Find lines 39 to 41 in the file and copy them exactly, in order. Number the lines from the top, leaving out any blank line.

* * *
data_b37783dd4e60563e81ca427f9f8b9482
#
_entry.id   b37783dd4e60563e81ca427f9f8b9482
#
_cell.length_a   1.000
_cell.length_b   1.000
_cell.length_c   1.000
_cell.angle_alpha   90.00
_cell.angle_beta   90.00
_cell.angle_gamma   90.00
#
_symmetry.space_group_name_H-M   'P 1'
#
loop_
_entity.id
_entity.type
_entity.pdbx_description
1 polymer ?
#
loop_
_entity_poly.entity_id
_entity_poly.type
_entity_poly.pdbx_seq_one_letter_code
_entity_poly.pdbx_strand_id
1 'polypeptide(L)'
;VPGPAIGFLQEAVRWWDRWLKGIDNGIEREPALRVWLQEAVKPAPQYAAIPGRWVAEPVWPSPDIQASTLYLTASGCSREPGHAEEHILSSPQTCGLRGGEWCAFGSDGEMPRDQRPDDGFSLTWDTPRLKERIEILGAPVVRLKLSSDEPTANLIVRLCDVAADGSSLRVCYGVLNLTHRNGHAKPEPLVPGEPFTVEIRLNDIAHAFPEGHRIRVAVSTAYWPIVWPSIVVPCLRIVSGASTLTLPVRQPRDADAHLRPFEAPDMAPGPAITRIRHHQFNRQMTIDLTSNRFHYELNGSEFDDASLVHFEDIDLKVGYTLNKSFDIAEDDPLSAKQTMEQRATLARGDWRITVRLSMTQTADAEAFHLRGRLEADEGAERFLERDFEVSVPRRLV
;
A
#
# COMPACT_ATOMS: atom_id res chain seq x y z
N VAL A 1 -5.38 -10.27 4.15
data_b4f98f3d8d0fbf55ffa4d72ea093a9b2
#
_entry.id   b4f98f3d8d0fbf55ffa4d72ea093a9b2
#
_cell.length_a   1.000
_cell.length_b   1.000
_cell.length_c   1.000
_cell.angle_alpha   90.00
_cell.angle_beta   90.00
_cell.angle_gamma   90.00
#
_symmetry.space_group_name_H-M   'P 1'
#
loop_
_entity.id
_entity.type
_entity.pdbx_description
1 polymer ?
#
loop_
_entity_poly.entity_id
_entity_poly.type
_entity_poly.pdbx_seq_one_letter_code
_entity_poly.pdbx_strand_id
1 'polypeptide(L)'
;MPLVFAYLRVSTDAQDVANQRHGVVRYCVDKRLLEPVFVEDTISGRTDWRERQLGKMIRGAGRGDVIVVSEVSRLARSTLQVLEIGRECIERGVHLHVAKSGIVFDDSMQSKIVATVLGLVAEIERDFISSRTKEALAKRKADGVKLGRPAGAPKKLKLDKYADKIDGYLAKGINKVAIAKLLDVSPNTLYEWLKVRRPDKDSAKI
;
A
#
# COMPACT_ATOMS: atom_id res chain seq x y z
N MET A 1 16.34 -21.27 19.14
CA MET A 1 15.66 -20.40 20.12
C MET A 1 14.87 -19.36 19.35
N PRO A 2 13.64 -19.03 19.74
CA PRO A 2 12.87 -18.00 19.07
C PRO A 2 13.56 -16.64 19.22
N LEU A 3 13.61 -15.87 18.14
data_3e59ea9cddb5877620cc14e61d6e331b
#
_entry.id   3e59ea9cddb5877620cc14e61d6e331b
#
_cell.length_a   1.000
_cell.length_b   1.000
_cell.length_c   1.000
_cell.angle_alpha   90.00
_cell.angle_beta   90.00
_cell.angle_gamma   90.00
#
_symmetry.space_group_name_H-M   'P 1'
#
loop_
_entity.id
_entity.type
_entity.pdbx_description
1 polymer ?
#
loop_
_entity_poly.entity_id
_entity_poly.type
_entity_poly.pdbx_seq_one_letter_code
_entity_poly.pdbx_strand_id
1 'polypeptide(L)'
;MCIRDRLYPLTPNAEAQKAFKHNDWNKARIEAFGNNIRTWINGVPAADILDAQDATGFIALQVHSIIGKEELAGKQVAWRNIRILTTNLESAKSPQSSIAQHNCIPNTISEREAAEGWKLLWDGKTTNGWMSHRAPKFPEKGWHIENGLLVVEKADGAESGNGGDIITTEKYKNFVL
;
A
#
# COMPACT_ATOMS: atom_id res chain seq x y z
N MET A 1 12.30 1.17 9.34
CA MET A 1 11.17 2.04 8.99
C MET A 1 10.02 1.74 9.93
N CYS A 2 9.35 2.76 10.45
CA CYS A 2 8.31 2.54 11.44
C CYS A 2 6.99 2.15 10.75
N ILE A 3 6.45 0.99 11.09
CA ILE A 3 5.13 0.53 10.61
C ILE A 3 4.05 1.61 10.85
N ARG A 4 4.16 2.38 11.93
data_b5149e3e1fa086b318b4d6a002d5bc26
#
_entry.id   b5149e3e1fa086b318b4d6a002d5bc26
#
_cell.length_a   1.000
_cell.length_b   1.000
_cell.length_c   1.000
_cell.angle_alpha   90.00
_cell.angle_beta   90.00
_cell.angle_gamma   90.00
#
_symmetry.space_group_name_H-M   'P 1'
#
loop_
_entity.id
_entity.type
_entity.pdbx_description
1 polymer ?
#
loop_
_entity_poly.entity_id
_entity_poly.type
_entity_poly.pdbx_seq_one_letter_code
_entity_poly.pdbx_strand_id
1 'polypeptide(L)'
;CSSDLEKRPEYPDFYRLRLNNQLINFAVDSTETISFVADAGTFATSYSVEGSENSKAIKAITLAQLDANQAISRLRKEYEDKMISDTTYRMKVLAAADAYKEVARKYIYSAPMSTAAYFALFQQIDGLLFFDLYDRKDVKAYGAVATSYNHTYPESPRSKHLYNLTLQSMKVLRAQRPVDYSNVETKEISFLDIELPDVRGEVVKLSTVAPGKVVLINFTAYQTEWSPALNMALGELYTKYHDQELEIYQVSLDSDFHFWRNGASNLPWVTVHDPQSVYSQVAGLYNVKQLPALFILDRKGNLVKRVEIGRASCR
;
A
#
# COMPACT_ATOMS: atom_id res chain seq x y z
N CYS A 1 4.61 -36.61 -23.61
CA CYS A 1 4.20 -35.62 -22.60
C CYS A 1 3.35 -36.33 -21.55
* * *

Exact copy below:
_cell.angle_alpha   90.00
_cell.angle_beta   90.00
_cell.angle_gamma   90.00